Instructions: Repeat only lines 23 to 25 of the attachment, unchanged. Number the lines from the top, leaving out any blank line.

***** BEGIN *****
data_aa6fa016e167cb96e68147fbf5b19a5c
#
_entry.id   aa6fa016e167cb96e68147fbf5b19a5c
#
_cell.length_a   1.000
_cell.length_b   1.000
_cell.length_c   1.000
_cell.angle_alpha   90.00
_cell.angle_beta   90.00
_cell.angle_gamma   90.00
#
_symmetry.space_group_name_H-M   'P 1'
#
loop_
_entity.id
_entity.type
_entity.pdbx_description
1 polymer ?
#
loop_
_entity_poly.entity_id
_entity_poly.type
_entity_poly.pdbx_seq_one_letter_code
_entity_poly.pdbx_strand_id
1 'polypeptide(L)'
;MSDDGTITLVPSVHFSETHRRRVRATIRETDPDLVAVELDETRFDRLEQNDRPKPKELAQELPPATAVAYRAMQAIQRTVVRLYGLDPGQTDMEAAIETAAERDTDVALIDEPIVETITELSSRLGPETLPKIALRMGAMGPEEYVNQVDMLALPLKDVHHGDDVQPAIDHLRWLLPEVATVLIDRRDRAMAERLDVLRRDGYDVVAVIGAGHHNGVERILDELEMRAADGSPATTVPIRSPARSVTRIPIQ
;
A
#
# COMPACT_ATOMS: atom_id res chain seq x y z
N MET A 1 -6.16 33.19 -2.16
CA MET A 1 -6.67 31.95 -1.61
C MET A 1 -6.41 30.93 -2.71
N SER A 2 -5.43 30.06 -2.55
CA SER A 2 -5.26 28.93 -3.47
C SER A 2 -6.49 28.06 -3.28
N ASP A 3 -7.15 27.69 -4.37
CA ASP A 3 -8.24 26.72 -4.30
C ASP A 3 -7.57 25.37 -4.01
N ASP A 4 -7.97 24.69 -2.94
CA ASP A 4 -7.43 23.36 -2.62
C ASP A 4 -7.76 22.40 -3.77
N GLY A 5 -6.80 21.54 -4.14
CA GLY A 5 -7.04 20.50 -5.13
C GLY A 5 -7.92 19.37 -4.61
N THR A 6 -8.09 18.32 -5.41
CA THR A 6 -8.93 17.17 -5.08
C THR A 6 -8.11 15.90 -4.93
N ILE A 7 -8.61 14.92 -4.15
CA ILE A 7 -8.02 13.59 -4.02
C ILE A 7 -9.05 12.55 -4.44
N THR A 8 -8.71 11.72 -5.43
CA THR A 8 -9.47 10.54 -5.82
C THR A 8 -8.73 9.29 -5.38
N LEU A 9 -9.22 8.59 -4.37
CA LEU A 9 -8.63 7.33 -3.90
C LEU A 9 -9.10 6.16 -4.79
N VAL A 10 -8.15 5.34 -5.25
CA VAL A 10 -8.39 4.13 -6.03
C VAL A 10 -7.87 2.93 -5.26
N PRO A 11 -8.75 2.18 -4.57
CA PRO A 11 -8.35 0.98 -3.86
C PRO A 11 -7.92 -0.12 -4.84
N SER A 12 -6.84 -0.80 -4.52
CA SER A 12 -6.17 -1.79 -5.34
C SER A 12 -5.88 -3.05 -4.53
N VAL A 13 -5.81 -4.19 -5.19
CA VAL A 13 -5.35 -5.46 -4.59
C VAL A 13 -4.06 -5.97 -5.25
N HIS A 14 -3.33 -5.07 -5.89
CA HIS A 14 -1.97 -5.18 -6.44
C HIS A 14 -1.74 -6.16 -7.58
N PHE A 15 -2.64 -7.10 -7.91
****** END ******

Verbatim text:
_entity_poly.pdbx_seq_one_letter_code
_entity_poly.pdbx_strand_id
1 'polypeptide(L)'